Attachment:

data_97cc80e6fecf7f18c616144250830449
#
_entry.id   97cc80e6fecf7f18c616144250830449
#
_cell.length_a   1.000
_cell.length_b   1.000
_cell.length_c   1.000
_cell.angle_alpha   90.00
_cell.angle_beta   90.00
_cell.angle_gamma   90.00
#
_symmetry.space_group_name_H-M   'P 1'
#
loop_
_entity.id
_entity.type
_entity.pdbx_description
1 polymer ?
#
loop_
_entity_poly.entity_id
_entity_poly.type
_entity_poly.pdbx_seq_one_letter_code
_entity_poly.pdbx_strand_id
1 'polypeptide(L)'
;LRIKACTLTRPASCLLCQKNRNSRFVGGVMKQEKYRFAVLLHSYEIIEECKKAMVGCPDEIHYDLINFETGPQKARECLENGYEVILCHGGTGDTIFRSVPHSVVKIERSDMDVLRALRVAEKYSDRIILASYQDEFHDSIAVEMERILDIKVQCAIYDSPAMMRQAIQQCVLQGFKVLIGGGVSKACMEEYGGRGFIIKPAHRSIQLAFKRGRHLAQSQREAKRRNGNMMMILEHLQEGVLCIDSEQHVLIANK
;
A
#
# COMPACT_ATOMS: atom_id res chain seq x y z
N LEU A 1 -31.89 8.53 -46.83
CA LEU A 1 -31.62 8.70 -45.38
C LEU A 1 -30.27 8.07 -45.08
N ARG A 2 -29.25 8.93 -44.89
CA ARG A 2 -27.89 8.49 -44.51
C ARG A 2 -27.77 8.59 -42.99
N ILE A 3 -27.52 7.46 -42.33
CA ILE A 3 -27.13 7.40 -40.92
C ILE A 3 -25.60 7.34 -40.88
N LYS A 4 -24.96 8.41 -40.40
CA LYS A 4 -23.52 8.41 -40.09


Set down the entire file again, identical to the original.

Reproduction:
data_97cc80e6fecf7f18c616144250830449
#
_entry.id   97cc80e6fecf7f18c616144250830449
#
_cell.length_a   1.000
_cell.length_b   1.000
_cell.length_c   1.000
_cell.angle_alpha   90.00
_cell.angle_beta   90.00
_cell.angle_gamma   90.00
#
_symmetry.space_group_name_H-M   'P 1'
#
loop_
_entity.id
_entity.type
_entity.pdbx_description
1 polymer ?
#
loop_
_entity_poly.entity_id
_entity_poly.type
_entity_poly.pdbx_seq_one_letter_code
_entity_poly.pdbx_strand_id
1 'polypeptide(L)'
;LRIKACTLTRPASCLLCQKNRNSRFVGGVMKQEKYRFAVLLHSYEIIEECKKAMVGCPDEIHYDLINFETGPQKARECLENGYEVILCHGGTGDTIFRSVPHSVVKIERSDMDVLRALRVAEKYSDRIILASYQDEFHDSIAVEMERILDIKVQCAIYDSPAMMRQAIQQCVLQGFKVLIGGGVSKACMEEYGGRGFIIKPAHRSIQLAFKRGRHLAQSQREAKRRNGNMMMILEHLQEGVLCIDSEQHVLIANK
;
A
#
# COMPACT_ATOMS: atom_id res chain seq x y z
N LEU A 1 -31.89 8.53 -46.83
CA LEU A 1 -31.62 8.70 -45.38
C LEU A 1 -30.27 8.07 -45.08
N ARG A 2 -29.25 8.93 -44.89
CA ARG A 2 -27.89 8.49 -44.51
C ARG A 2 -27.77 8.59 -42.99
N ILE A 3 -27.52 7.46 -42.33
CA ILE A 3 -27.13 7.40 -40.92
C ILE A 3 -25.60 7.34 -40.88
N LYS A 4 -24.96 8.41 -40.40
CA LYS A 4 -23.52 8.41 -40.09